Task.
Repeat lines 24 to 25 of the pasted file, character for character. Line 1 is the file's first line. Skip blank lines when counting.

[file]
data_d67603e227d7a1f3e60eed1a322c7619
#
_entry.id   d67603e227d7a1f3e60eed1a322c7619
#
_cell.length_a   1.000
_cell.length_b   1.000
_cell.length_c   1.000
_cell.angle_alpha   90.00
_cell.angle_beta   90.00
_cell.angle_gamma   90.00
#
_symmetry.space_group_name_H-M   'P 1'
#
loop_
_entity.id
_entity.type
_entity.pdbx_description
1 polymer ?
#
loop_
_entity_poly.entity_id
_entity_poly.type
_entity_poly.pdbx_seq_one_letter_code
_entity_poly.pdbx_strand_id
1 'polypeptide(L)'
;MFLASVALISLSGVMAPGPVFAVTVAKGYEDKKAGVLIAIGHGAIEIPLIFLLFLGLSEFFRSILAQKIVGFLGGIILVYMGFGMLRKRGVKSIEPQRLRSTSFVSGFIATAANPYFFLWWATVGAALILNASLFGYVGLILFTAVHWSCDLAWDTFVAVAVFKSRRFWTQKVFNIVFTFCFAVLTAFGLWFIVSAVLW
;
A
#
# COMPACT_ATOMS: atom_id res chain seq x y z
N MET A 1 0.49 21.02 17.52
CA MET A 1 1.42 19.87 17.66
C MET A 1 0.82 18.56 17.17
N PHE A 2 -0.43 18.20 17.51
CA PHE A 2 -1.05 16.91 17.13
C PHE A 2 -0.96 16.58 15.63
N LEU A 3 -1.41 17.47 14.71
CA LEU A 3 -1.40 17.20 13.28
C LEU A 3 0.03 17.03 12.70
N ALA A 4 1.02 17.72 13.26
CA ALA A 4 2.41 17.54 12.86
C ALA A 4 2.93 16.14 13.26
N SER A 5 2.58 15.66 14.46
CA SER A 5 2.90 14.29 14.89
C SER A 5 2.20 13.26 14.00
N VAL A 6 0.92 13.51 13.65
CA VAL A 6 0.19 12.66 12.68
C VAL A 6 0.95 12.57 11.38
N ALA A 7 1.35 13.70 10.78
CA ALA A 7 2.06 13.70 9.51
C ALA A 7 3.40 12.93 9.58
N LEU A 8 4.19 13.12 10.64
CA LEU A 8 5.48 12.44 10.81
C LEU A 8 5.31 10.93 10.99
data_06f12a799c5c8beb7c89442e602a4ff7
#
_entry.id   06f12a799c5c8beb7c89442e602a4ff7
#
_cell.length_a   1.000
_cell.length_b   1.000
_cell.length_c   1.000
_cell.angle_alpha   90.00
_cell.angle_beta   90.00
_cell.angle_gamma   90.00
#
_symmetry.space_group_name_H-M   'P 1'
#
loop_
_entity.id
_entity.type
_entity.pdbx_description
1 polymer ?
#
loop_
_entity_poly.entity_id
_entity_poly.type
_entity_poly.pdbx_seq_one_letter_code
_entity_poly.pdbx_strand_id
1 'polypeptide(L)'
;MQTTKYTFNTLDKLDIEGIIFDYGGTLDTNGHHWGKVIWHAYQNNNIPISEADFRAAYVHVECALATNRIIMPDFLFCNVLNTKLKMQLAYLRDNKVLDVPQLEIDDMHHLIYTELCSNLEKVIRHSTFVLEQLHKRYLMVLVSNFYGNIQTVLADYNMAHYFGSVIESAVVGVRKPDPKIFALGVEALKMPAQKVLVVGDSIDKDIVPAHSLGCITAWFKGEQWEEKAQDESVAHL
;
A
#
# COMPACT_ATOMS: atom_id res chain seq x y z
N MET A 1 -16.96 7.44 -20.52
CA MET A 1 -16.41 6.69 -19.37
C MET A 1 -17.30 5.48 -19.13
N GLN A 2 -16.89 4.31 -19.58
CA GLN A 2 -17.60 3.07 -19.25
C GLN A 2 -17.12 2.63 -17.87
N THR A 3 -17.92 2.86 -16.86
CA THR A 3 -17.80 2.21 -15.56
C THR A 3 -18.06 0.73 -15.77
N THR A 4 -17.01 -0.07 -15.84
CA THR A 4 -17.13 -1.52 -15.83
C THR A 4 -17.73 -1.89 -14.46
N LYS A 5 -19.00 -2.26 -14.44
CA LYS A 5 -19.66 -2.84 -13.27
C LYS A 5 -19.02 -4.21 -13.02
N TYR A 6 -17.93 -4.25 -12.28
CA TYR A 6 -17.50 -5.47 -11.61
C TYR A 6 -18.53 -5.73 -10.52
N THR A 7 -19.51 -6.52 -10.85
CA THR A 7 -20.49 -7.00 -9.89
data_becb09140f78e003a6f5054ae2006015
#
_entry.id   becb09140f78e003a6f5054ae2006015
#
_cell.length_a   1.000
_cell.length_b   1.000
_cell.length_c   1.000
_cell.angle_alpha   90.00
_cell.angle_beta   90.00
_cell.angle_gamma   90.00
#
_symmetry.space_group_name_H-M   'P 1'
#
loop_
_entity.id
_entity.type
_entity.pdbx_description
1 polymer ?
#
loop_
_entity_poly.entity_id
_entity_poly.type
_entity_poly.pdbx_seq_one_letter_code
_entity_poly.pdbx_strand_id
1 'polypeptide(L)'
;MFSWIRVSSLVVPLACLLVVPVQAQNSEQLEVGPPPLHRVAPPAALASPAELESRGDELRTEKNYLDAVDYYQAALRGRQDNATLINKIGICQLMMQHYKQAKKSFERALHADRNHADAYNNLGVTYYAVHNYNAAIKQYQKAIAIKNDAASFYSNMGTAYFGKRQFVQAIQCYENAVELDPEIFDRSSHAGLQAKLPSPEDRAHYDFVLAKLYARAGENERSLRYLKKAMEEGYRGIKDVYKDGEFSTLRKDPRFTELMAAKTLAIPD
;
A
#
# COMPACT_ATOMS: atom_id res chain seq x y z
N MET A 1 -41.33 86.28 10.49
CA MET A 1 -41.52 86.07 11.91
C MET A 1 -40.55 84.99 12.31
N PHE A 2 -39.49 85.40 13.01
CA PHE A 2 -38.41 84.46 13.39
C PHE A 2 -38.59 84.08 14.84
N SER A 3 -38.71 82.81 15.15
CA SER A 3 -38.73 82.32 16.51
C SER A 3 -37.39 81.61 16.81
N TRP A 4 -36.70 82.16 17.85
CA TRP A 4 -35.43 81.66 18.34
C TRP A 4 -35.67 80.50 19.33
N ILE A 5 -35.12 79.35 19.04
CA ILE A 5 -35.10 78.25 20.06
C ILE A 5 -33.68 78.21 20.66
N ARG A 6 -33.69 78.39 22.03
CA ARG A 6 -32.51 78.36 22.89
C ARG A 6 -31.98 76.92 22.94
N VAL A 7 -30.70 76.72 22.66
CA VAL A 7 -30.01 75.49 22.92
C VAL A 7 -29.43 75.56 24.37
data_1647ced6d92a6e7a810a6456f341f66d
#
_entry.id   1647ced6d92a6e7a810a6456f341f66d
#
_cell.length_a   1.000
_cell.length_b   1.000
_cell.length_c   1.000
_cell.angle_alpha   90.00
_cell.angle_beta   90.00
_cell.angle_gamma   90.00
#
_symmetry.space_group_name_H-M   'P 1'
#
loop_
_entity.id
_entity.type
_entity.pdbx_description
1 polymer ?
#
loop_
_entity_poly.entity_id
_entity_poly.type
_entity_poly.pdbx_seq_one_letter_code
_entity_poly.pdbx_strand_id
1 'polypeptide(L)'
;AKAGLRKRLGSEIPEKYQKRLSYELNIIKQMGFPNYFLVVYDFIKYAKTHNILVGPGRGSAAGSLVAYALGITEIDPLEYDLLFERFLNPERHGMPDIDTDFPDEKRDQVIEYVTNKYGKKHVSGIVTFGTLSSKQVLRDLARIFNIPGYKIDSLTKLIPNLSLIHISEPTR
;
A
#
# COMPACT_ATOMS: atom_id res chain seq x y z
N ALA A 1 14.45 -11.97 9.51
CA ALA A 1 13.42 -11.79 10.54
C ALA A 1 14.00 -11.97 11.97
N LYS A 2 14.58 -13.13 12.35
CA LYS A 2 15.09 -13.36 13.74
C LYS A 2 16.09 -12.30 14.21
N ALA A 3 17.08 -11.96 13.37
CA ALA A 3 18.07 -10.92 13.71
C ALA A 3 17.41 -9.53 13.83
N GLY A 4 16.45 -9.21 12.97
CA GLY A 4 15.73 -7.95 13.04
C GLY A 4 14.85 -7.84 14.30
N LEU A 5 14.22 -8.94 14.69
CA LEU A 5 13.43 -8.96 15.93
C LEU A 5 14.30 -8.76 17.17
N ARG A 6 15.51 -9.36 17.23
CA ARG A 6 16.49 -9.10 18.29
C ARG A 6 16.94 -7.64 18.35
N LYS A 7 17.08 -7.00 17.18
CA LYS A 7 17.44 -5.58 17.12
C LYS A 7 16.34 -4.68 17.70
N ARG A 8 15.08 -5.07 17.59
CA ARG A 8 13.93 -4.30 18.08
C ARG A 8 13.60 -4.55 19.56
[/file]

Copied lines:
_entity_poly.pdbx_strand_id
1 'polypeptide(L)'